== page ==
I've also remade the control cables for the power boards since several of the pins I planned on using for control didn't work since they were shared with other functions, such as the SD card loading etc. This is a drawback on the Chipkit-board since the actual PIC32 chip has a lot more I/O's than the board has, so some of them are shared.

I programmed a simple but effective diagnostics page as well in order to test each of the solenoids which has already proven very useful (I can't believe I originally thought I wouldn't need a diagnostics mode...) since I can properly diagnose how much power is needed for each coil, and of course - verify that they work.

Unfortunately I noticed that some of the coils are a bit too weak, while some are far too strong. So I'll probably switch around some of the solenoids to get the best power usage possible. Worst case scenario, I'll buy a couple of new ones.

Here's a short clip of the adjustments menu and, of course, the coil diagnostics page -

Feels good to see some movement from the machine after all this time!

Dramatic music is dramatic!

Friday, November 9, 2012

Fight The Power!

Got the magnet working.

When attempting to fasten the diode I noticed that I may have inserted the ground cable in a non-correct way (i.e tightening the screws around the plastic exterior instead of the copper directly), basically creating a current loop causing all the 48V to pass through the little tiny resistor instead of through the much beefier MOSFET. I say 'may' because I'm not sure how else the magnet would work, but a theory could be that the ground cable just barely made contact causing the resistor to become the least cost path.

I've added a diode now for safety as well, and hopefully the magnet will continue to work in production. In any case, I am not touching this now.

Another thought springs to mind - I haven't extensively tested the powerboards with 48V.
I've just noticed that they in fact work and that there has been zero problems shooting around for a while. But how will they stand running game after game?

Thursday, November 8, 2012

Resistance is futile...

It was a bad resistor.

Or rather -
When voltage was applied to the control pin of the magnet MOSFET, the resistor was fried immediately. This caused the MOSFET to be always on.

I've tried moving the magnet cable around and so far I've fried two MOSFET's and four resistors.
The two regular solenoid's on the same board works perfect.

I have checked the resistance which is fine, and the magnet seems to function both ways, i.e there's no polarity or diode in there. I think, unless it's been fried as well. I'll try putting one of my spare N1001 diodes on the magnet to see if that makes any difference - that's the one difference I can see at least.

I'm running out of spare MOSFET's here...

Electric magnetism...It burns.

So I hooked up the third and final powerboard today.
Then I finished creating the third powercord mini-harness for the three extra solenoids.
Finally I turned the power on and tested the coils - first one ok, second one ok and we got smoke. Smoke?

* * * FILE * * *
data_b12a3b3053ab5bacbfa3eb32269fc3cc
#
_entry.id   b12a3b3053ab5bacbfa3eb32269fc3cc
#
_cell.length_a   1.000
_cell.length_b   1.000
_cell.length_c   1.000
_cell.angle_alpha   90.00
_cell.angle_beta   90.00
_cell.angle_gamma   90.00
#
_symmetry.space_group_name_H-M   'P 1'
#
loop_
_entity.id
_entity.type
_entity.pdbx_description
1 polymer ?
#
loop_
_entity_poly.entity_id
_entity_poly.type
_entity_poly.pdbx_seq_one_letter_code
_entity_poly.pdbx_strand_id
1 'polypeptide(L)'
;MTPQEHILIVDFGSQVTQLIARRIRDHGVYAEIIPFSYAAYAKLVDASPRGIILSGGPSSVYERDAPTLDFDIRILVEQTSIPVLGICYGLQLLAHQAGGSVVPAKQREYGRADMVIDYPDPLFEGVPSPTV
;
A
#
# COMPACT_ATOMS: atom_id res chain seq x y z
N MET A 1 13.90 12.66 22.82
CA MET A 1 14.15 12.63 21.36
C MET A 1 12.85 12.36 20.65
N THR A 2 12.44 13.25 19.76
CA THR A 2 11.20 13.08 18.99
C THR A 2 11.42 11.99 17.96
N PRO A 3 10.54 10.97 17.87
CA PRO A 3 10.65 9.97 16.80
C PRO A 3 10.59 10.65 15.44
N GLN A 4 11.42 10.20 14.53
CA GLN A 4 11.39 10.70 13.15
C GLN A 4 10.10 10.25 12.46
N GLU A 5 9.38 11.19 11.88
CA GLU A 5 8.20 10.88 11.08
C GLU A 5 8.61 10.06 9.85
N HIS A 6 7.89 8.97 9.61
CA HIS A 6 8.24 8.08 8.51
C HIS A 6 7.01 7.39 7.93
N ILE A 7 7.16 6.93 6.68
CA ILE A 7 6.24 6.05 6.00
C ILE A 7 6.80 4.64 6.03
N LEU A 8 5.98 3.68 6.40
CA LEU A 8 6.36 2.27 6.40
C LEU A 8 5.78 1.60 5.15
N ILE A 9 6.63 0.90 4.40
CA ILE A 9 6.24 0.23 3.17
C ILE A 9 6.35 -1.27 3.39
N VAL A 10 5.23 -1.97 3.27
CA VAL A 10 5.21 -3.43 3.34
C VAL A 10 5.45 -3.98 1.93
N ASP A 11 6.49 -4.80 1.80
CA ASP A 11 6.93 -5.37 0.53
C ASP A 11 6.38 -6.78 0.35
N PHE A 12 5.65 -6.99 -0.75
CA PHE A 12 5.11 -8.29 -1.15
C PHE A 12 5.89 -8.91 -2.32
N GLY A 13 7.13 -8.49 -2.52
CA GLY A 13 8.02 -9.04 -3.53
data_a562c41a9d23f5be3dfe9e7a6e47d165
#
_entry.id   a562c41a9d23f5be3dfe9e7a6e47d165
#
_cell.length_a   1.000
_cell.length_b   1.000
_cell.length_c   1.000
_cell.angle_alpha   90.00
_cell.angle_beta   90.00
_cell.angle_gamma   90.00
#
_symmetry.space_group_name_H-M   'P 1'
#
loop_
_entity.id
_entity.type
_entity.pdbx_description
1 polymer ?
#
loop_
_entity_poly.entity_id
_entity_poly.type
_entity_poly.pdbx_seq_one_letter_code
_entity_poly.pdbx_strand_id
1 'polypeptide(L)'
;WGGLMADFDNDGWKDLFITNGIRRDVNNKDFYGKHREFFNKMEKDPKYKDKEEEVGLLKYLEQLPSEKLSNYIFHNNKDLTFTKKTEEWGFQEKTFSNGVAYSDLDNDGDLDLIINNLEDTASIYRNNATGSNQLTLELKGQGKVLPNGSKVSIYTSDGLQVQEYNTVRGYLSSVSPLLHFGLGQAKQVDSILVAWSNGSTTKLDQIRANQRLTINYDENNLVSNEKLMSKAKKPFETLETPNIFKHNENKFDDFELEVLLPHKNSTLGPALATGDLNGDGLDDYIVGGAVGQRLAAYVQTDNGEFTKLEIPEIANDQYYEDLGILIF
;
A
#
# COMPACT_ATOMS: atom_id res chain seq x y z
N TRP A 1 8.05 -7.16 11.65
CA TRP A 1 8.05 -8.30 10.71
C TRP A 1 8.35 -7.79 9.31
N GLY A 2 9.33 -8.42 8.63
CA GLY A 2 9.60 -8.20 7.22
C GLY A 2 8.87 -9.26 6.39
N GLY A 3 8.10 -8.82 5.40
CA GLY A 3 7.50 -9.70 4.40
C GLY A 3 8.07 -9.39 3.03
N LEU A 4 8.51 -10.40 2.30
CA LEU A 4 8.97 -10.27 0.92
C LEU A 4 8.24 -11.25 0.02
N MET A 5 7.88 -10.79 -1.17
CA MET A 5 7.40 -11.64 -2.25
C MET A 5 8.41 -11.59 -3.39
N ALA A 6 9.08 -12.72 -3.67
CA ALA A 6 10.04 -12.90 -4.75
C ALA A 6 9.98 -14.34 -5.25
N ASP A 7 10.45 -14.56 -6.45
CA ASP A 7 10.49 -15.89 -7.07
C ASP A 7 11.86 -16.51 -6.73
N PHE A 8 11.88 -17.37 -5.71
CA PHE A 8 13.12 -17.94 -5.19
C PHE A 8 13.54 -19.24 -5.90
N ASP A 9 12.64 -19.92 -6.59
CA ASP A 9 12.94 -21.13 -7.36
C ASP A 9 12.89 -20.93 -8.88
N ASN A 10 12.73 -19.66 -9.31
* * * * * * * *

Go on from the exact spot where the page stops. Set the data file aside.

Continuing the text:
Turns out something wasn't right with the third (actually first) MOSFET so it was in a always-on state.
This of course caused the magnet it was connected to to be always on, causing it to get EXTREMELY hot! I mean, surface of the sun hot.

And then I accidentally touched it, just to be sure it really was hot. It was.

Tomorrow's another day and then I'll troubleshoot the board to see what's wrong with it. Most probably I'll switch the faulty MOSFET and the accompanying resistor to make sure it works.
I really, really, really wish I'd tested the board before mounting the harness and the board etc...

Anyway -
Thinking the MOSFET is toast anyway, I decided to videotape its last moment on this planet doing what it should do - grabbing balls.

Now that I think of it - the MOSFET is probably fine since it does in fact work. Maybe it's just the resistor that needs changing. Does anyone know if a broken MOSFET leads current...?

Gone International!

Found an online show called The 404 Show talking about a lot of things - and of my Bioshock pinball. Cool and interesting!
You can find the video here, and the part about me and my build is from around 4:44.

To the hosts -
Feel free to contact me in case you want to know more about the machine or anything! We'll have a virtual beer or something. ;)

Wednesday, November 7, 2012


Quickly hooked up the motorized targetbank just now, and here's the first test run:

As you can see, it's not perfect -

The rotation range on the servo was supposed to be a full 180 degrees, but this particular servo only has approximately 170 degrees of motion. This means I need to manufacture a better link between the servo and the sliding bracket in order for the target bank to fully rise.

Side note - 
The clicking noise in the video is caused by one of the servo extensions hitting the frame itself. 
The excess plastic have been cut off and the problem is no longer there. 

Tuesday, November 6, 2012

Metal On Metal

I've left the habitrails for professional welding today, since my brazing didn't improve and the results were inferior. There were two major parts that needed welding, the right habitrail exit from the upper level and the transport from the center VUK onto the upper level.
Can't wait for the finished ones!

I've also gotten in touch with a a metalworker who've helped me "water-cut" the custom steel parts that I needed to have fabricated. Great guy, awesome quality and the results came out great!

1) From top left, going clockwise - Servo brackets, 3-targetbank servo bracket and supports, top VUK transport/ball lock, center VUK transport, upper level transport, top VUK support, spinner bracket, protector for center scoop... 
2) A couple of (near completed) pieces. Folding stainless steel is too easy, that's for sure!
Sure, a little touchups here and there are needed - but I think they look great!

The folding on the VUK bracket took quite some time to get right!
Now I'll have a couple of more hours in front of me bending and folding the pieces into their final shape!

A Helping Hand!

While bolting the legs on with the new plastic protectors, I realized that the bolts were only just long enough to reach into the bracket on the other side. I double checked this with a couple of pinball experts online and they all said that there were two different bolts available - and of course I got the wrong ones...

But then I received a mail from a guy called Purre who was willing to send me a complete set of bolts free of charge! Awesome stuff!

Thank you, Purre!

The bolts made all the difference as you can imagine when compared side by side with a regular bolt...
1) Top - old bolt. Compared to the new bolts there's almost 10 mm difference in length!

Finally the legs are rock solid!

Sunday, November 4, 2012

Status update

The current alpha state of the gameflow and menu system is as follows...

I've done a couple of things that doesn't show in the video, such as - fixing the tilt blob, tidying the cables, soldered an additional powerboard, prepared the upper level so it's more or less complete...

Things are going forward!